The creative process: “Be Still My Soul”

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When Katharina A. von Schlegal so succinctly penned the words to the hymn, “Be Still My Soul”, more than 260 years ago, I wonder if she had any idea the impact those words would have on people, even to this day. I’m sure not.

We live among constant noise, it is everywhere, surrounding and enveloping us. It penetrates deep into our very souls and holds us captive, and if for a second we are released from its grasp, we quickly find ways to return to our captor because that’s where we are most comfortable. We’ve come to love the noise more than the quiet. However, in that place of quiet and stillness, that’s where the big questions about God, creation, and our purpose and place in the world are more easily contemplated. That’s the place I most like to be.

One of the wonderful things about being an artist, particularly a painter of landscapes, is that we have a strong connection with nature…the exquisite wildness and beauty of this planet on which God has placed us. When coming to know and trust in the God of the Bible, the first line of Katharina von Schlegal’s hymn begins to make perfect sense…”Be still my soul; the Lord is on thy side.” When our soul confidently rests in that truth, it becomes still and at peace. For me, it’s in the open country, away from all the noise, that I find that truth most strongly reinforced.

The mood of this painting, as it evolved, put me in the open country and gave me a feeling of stillness and calm. The process of painting it certainly didn’t give me those feelings, usually it’s just the opposite, but the mood of the painting did. The title came naturally out of those feelings.

Selecting a painting title can be quite difficult at times, particularly if you want it to be meaningful. I use titles to verbalize something of what I want communicated about the painting. It adds to the painting’s narrative. I do not like thoughtless titles. Usually a word or phrase will come to me after a painting is completed, while it is being studied for possible refinements. Sometimes, as in this case, a title comes during the painting process. Never have I started with a title and created a painting to fit.

Here are some of the steps taken in creating “Be Still My Soul.”

Reference photo

Reference photo


I can understand if you’re wondering why in the world this reference photo was selected, and secondly, how and why I interpreted it the way I did….all reasonable questions but difficult to answer. Here are some reasoned responses: 1) I like vistas and the veils of atmosphere they reveal. 2) The photo clearly shows a foreground, middle ground, and background. 3) Light is soft and gray. 4) Basic design of the subject is good and yet provides enough information to aid in simplifying the design even more. 5) The light colored field in the middle ground is used as an accent, to add contrast to a basically gray scene, and to highlight the focal point.

"Color Study #1" - 4.5" x 6" - Oil

“Color Study #1″ – 4.5″ x 6” – Oil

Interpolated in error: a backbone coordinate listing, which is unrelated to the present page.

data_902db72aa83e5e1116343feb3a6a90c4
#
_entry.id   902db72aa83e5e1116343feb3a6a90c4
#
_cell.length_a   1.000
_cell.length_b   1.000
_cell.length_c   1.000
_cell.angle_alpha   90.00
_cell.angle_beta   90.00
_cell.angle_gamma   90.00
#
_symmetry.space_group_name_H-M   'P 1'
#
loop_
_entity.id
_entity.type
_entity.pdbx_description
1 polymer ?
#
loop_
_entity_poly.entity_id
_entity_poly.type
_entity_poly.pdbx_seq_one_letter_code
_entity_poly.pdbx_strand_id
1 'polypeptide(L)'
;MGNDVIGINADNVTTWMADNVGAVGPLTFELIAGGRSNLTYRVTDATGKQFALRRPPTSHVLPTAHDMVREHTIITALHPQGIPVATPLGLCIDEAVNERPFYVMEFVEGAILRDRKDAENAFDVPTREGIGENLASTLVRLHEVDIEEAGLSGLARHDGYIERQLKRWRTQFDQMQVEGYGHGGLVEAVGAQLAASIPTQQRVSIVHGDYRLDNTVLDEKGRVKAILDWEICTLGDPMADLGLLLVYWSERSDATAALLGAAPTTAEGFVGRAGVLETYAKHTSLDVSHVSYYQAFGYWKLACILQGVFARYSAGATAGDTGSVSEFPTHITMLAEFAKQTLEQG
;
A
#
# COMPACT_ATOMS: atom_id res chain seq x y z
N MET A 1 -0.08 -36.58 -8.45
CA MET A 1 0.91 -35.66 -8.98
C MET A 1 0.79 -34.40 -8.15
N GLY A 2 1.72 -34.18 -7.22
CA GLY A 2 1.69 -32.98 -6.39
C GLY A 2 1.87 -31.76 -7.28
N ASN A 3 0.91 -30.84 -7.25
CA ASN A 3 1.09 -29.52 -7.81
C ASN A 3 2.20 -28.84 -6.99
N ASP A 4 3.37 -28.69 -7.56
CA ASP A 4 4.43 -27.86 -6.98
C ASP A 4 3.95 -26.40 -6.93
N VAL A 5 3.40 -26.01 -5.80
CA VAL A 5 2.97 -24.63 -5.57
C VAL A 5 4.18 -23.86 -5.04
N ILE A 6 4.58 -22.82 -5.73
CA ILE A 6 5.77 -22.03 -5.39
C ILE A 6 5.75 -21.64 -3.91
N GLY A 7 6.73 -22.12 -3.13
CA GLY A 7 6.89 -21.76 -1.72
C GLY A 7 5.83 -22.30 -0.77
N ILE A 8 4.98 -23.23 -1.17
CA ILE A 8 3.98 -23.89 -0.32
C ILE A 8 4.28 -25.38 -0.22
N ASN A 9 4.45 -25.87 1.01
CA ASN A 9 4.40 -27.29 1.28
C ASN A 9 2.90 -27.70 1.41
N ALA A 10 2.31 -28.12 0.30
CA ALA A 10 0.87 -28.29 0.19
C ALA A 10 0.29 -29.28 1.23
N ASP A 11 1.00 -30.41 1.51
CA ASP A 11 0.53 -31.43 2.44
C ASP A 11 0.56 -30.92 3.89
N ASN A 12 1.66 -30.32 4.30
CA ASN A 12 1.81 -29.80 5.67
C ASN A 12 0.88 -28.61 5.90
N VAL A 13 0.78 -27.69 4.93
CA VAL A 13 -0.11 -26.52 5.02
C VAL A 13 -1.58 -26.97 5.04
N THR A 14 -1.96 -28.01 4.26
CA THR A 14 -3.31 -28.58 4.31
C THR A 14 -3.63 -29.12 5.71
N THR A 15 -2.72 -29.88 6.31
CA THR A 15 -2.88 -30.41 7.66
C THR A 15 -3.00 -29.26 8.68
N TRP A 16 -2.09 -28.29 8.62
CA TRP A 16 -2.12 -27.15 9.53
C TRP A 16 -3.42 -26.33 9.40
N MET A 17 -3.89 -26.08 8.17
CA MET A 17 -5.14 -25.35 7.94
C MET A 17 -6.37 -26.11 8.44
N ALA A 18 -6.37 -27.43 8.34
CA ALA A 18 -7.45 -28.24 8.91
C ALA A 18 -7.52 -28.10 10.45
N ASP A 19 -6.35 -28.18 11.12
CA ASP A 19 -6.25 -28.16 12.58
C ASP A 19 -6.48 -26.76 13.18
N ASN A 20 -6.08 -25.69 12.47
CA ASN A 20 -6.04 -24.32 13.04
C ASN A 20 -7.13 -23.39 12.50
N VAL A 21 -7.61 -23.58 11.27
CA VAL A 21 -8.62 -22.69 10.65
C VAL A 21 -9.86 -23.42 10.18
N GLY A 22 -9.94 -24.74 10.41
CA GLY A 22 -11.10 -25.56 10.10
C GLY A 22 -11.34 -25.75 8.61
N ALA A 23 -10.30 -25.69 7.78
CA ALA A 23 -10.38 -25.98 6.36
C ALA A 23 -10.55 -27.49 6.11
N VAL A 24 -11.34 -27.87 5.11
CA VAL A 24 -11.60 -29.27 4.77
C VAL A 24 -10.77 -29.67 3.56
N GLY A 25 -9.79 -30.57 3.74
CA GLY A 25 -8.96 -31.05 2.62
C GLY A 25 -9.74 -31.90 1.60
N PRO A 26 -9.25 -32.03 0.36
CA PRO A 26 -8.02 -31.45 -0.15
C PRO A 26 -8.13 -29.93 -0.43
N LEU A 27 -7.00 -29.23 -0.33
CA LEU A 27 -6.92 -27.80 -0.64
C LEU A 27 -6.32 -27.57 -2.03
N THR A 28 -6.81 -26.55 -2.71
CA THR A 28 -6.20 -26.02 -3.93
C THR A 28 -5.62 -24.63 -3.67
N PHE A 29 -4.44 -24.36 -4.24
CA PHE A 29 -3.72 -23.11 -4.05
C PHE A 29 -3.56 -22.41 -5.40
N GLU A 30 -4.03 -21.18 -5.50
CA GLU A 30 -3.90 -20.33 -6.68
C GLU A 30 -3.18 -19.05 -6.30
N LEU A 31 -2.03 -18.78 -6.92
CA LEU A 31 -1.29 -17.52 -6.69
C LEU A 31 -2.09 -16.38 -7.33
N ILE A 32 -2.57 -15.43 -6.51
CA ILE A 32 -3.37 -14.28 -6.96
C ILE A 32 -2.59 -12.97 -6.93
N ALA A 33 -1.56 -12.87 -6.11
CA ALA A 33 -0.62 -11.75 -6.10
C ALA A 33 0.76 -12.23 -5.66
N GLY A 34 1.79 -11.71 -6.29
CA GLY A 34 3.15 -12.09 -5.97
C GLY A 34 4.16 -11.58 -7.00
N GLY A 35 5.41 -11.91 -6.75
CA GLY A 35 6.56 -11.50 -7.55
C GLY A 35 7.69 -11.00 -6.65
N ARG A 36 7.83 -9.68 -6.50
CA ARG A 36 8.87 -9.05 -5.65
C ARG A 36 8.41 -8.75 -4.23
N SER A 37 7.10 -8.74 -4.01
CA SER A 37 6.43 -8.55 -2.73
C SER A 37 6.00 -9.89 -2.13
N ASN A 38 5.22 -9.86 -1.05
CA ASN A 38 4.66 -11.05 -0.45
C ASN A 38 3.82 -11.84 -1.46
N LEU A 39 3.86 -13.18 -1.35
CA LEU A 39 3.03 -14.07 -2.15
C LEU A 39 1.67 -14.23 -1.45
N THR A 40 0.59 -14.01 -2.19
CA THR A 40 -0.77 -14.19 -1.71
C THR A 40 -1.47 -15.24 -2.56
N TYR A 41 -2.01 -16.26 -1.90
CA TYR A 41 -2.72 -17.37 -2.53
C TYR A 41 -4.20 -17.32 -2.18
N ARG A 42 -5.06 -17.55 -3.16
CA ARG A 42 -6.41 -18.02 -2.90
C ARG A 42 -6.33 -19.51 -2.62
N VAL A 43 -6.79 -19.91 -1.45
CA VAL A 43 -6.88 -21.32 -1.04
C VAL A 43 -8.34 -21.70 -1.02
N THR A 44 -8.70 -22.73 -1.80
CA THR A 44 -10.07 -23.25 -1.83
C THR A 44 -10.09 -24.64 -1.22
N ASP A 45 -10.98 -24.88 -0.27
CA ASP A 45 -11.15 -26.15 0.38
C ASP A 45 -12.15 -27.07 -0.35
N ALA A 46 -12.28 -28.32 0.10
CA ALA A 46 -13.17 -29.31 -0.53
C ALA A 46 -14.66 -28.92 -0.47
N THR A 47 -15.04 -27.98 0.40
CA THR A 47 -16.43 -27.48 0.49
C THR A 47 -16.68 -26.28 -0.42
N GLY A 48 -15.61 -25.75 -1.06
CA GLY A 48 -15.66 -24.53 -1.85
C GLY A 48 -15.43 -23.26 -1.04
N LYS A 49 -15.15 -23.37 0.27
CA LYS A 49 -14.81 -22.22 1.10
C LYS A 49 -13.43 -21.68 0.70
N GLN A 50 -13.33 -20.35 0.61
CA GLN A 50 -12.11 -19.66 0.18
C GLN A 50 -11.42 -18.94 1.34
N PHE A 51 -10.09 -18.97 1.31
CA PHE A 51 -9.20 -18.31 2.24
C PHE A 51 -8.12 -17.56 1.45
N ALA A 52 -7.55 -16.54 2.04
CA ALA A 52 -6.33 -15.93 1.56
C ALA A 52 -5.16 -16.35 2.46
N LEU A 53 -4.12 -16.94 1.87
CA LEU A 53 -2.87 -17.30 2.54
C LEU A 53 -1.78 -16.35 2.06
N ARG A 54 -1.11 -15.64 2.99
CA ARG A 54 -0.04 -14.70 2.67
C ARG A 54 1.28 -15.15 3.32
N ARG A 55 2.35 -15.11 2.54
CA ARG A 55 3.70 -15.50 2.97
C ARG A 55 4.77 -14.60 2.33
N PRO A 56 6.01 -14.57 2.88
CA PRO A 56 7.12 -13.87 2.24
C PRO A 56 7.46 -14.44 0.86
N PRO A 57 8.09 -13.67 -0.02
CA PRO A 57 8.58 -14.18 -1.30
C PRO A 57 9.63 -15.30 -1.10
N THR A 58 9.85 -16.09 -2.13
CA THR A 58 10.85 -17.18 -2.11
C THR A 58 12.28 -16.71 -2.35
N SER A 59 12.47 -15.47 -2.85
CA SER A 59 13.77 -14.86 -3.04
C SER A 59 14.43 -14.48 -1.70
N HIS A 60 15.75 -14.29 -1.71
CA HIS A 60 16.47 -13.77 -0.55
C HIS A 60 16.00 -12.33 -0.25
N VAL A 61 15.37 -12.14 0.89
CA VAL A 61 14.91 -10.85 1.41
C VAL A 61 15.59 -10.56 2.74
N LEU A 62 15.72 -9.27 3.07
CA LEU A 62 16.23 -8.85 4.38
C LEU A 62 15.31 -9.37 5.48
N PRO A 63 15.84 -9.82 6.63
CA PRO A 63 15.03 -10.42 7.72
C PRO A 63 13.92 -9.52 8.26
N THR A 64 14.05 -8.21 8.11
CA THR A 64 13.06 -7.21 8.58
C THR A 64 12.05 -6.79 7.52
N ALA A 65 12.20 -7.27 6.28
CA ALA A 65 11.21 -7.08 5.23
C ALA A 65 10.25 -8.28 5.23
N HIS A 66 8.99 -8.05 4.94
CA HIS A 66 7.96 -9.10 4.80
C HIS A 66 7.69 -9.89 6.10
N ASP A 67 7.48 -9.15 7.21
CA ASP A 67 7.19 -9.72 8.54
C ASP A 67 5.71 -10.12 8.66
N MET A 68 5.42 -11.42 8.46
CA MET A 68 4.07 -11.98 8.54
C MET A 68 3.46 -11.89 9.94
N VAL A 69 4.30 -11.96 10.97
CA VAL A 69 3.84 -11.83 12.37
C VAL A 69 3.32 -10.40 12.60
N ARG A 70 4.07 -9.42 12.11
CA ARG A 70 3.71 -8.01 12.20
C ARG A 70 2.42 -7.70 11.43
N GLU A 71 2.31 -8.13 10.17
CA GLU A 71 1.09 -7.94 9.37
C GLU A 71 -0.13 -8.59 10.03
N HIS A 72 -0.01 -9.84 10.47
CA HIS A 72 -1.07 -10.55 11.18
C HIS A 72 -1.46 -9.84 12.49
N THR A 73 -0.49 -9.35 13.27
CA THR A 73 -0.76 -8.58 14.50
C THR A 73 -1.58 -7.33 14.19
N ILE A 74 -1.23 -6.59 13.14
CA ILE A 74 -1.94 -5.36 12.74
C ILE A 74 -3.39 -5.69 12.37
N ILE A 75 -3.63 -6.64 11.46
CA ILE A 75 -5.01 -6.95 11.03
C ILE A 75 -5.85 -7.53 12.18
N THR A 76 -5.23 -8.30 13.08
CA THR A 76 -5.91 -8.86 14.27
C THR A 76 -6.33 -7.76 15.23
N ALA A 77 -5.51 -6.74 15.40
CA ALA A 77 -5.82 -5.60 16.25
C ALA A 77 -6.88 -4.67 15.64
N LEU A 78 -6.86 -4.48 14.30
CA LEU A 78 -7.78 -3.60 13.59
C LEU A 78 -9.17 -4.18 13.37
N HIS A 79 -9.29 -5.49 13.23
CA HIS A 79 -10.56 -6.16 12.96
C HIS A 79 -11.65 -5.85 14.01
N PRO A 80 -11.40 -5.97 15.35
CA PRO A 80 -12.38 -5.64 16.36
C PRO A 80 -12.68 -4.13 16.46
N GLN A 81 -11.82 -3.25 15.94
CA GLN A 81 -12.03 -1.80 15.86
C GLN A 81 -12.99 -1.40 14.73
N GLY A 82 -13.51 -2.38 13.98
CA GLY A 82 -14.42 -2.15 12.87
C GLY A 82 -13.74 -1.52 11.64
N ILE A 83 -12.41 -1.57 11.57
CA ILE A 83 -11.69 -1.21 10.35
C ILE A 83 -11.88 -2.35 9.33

Small color studies were developed to establish composition, mood, value, and possible palette choice. The palette choice is the same for both studies, however, surface #1 was toned with a mixture of Cobalt Blue and Burnt Sienna, while study #2 surface was toned with Yellow Ochre…hence the warm and cool version of each.

"Color Study #2" - 4.5" x 6" - Oil

“Color Study #2″ – 4.5″ x 6” – Oil


A very simple palette of colors was chosen. I’ve worked with color for so long that I pretty much know what is needed without trying out a lot of possibilities beforehand. You’ll notice in the selected palette below that I substituted Light Red for Burnt Sienna. I recently discovered this color while viewing the “Portrait Painting With Cesar Santos” DVD. It proved to be a good choice for this painting.

Palette selection: Cobalt Blue, Burnt Siena, Yellow Ochre, Ivory Black, Titanium White.

Palette selection: Cobalt Blue, Light Red, Yellow Ochre, Ivory Black, Titanium White.

"Be Still My Soul" - 30" x 40" - Oil

“Be Still My Soul” – 30″ x 40″ – Oil



Beginning with this blog post, I will be offering to you, my newsletter subscribers, blog, and Facebook followers, something special…and up until now…unseen color studies that I’ve done over the years in preparation for a larger piece, or as stand alone works of art. These color studies are done on 100 lb archival paper that has received one coat of gesso; paper size is 5.5″ x 8.5″ and contains my notes: date painted, location, palette used, etc. Each study is offered in three configurations: 1) Image with notes (unmounted); 2) Image with notes (mounted on board); 3) Image only (mounted on board). This week’s offering is a study for “Land of the Britons”. If interested in owning one of my works, here’s a very affordable opportunity. For now, these offers are only for those in the United States; I will pay all shipping and applicable sales tax. Click on image to enlarge. Let me know of your interest. Thanks.



I am very pleased to announce the release of my first instructional DVD, Limited Palette Landscapes, professionally produced by Liliedahl Art Videos. The video contains over 15 hours of instruction and follows my painting process from selection of the canvas to the final brush stoke. For a detailed description of the video contents, including a short video…and order instructions…please click HERE. Thank you in advance for adding this DVD to your video library. Upon viewing, if you would kindly share your comments with me, I would greatly appreciate it. THANK YOU.



Next week’s blog: “Linda Crank interview”



John Pototschnik is an Art Renewal Center Associate Living Master
To view his art and bio, please click HERE



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